It's an iconic photograph - one that has been used across the world to highlight the celebrations on VE Day, the end of the Second World War in Europe. But there's always been one big question surrounding this particular image: what was the story behind those two women smiling for the camera in the Trafalgar Square fountains on 8 May 1945?
Determined to find out more about the women, IWM put an appeal out on Twitter for help. Twenty-four hours later, we were contacted by a relative: their names were Cynthia Covello and Joyce Digney, and the two women were life-long friends.
Cynthia sadly passed away in 1983, but her family was able to put us in touch with Joyce, who now lives just outside Vancouver. After speaking with Joyce and looking at photos and a letter supplied by the Covello and Digney families, we are now able to share the incredible story of the two women in this famous photograph.
Joyce and Cynthia first met in the Women's Land Army in the summer of 1944. Joyce was 18 years old and Cynthia was 20. They became friends almost immediately and worked together on various farms across Surrey, just outside London.
Both Joyce and Cynthia had seen photos of the First World War armistice parades in London, and they decided that if they were still alive at the end of the war they would make the trip to London and join in the inevitable celebrations.
Victory in Europe was announced on Monday 7 May 1945, and the following day was declared a public holiday in Britain. The two women held true to their word, taking the early train into London that Tuesday morning. Their first stop was St Paul's Cathedral, where they each said prayers for the family members they had lost during the war. After paying their respects, they headed out into the crowds to have some fun. In a letter Joyce wrote to Cynthia's family in 2006, she recalled the atmosphere on the streets: 'We walked all over London, and unless you were there, you could not believe the euphoria; hugs, kisses, smiles and laughter. It was like a gigantic family coming together.'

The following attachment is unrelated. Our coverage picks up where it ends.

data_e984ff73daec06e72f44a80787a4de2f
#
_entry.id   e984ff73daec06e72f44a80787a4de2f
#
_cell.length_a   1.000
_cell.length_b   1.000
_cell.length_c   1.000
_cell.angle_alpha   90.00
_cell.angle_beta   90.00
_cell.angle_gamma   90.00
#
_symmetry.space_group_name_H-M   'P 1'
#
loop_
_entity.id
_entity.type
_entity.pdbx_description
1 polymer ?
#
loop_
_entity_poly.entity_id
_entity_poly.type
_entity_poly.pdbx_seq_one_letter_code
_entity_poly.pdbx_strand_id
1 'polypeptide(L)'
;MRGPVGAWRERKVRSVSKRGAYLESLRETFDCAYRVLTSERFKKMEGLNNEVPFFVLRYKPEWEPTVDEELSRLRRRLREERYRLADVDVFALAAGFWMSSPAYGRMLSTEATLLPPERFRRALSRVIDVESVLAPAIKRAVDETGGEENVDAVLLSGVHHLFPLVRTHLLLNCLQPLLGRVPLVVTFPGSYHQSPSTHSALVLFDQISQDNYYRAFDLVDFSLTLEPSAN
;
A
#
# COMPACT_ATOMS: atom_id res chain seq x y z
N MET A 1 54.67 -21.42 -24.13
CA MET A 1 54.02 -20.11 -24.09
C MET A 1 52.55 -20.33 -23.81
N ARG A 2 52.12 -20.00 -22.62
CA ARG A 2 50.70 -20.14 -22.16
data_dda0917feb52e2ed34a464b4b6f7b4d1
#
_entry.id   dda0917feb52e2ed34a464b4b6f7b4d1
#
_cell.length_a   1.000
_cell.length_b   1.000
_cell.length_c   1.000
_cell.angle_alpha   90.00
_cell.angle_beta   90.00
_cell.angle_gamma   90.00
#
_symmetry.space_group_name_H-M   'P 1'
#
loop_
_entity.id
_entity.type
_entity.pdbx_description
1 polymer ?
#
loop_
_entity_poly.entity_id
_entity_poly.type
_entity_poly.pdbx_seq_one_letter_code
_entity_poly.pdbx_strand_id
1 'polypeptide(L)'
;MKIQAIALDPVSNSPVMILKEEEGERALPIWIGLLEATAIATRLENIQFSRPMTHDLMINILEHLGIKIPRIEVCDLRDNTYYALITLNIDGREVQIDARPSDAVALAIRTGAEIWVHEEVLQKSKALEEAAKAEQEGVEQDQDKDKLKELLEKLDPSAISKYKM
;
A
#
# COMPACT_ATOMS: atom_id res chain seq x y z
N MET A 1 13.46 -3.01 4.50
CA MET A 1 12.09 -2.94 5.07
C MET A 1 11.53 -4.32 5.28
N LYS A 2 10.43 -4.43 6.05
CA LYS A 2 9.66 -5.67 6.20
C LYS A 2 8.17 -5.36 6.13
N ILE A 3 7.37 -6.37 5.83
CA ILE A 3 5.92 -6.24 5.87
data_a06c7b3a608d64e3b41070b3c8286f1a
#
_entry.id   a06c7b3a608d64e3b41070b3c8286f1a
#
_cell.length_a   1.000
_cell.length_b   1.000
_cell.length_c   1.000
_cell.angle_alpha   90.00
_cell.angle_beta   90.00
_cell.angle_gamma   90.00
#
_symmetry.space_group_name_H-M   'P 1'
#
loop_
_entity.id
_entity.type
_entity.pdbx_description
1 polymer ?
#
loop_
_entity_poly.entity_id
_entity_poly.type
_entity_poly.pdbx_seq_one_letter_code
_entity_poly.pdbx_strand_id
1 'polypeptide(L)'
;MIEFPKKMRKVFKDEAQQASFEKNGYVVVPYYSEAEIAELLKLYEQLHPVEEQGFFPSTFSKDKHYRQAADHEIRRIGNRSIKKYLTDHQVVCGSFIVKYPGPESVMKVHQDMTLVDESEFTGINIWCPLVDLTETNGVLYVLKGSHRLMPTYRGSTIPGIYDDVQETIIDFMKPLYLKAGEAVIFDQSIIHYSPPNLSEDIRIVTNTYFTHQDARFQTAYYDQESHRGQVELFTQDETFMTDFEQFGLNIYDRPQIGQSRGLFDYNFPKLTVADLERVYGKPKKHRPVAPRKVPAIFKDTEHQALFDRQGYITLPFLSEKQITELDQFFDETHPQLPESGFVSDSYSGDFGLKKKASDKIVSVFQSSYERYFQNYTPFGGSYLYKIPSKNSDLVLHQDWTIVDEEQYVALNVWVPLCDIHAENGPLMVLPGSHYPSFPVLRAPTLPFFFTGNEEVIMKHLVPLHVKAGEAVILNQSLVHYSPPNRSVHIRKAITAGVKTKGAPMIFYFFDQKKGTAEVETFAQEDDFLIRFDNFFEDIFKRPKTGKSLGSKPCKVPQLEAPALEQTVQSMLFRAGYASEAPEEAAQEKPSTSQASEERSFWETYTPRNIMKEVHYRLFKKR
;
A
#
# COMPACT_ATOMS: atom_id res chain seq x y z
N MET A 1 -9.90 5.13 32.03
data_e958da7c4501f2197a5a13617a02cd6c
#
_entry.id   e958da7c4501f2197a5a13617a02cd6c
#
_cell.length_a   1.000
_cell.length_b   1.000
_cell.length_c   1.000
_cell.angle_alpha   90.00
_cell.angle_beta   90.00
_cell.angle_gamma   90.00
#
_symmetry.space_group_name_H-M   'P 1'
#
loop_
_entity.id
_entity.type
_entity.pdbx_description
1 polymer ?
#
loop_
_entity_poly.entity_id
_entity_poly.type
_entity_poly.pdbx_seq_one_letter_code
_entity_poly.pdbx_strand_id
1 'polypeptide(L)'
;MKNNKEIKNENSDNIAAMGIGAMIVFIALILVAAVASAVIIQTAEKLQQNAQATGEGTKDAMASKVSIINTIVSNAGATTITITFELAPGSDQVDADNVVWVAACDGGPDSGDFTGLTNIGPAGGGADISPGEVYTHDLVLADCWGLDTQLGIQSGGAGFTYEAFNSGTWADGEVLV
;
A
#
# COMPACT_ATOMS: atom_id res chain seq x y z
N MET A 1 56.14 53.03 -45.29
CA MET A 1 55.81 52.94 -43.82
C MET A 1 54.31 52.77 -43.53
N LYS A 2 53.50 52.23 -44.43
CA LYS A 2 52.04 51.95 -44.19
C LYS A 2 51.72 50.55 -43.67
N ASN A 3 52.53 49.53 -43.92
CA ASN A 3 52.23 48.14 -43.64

The two eventually reached Trafalgar Square, where celebrations were in full swing. The roads were closed to traffic, and policemen looked the other way as revellers climbed on Nelson's Column and the four lion statues.
Joyce and Cynthia dipped into The Chandos, a pub just off the square on St. Martins Lane. The pub was packed with people and glasses were in short supply, but Cynthia somehow managed to secure drinks for the two of them. Joyce described the scene in her letter:
'We went into the pub that was crowded to overflowing. They had beer but not enough glasses. I am laughing thinking about it. [Cynthia] and I managed to get two glasses from people who had finished their drinks. No glasses were washed. Just filled up again!'
After the pub, the two women headed into Trafalgar Square, where Joyce remembers a giant Conga line snaking its way around the statues and fountains. It was a warm, humid day, and people were sitting on the fountains, wading their feet in the water. To cool off, Joyce and Cynthia decided to join them. They took off their shoes, rolled up their trousers and stepped into the water. In her letter to Cynthia's family, Joyce described what happened next:
'Two sailors came into the fountain to join us. [One of them] climbed up into one of the fountains and dived into the two feet of water. How he didn’t kill himself, I don’t know! He [put] his arms around me and fell back, taking me under the water with him. I grabbed the chap by the shirt and dunked him up and down screaming: "Look what you've done to me. How am I going to get home?"'
After the dunking, the two women worked their way south to Waterloo station, where they dried off next to a bonfire lit by another reveller, before taking the train back to Surrey.
Both Joyce and Cynthia married Canadian soldiers shortly after the war ended, moving to Canada within a few months of each other. Joyce and her husband Ernest settled in British Columbia, while Cynthia and her husband Oscar moved to eastern Canada. The two women stayed in touch, and Oscar and Cynthia eventually moved west, also settling in British Columbia. To this day, the Digney and Covello families remain close.
Both photographers and film cameramen present in Trafalgar Square that day captured Joyce and Cynthia in the fountain, as still images and film footage of their exploits have since been used in articles and documentaries around the world. Joyce remembers seeing a film of their fountain escapades in a cinema newsreel shortly after the war, but it wasn’t until much later that the two families discovered just how famous that film footage and photograph had become, regularly spotting Cynthia and Joyce’s familiar faces in television programmes, books and newspaper stories.
Speaking over the phone, Joyce laughed about the photograph’s fame and thinks Cynthia would be tickled too. In her letter to Cynthia’s family, she wrote: ‘How I wish she were alive to share all this with me. She would have thought it was a hoot!’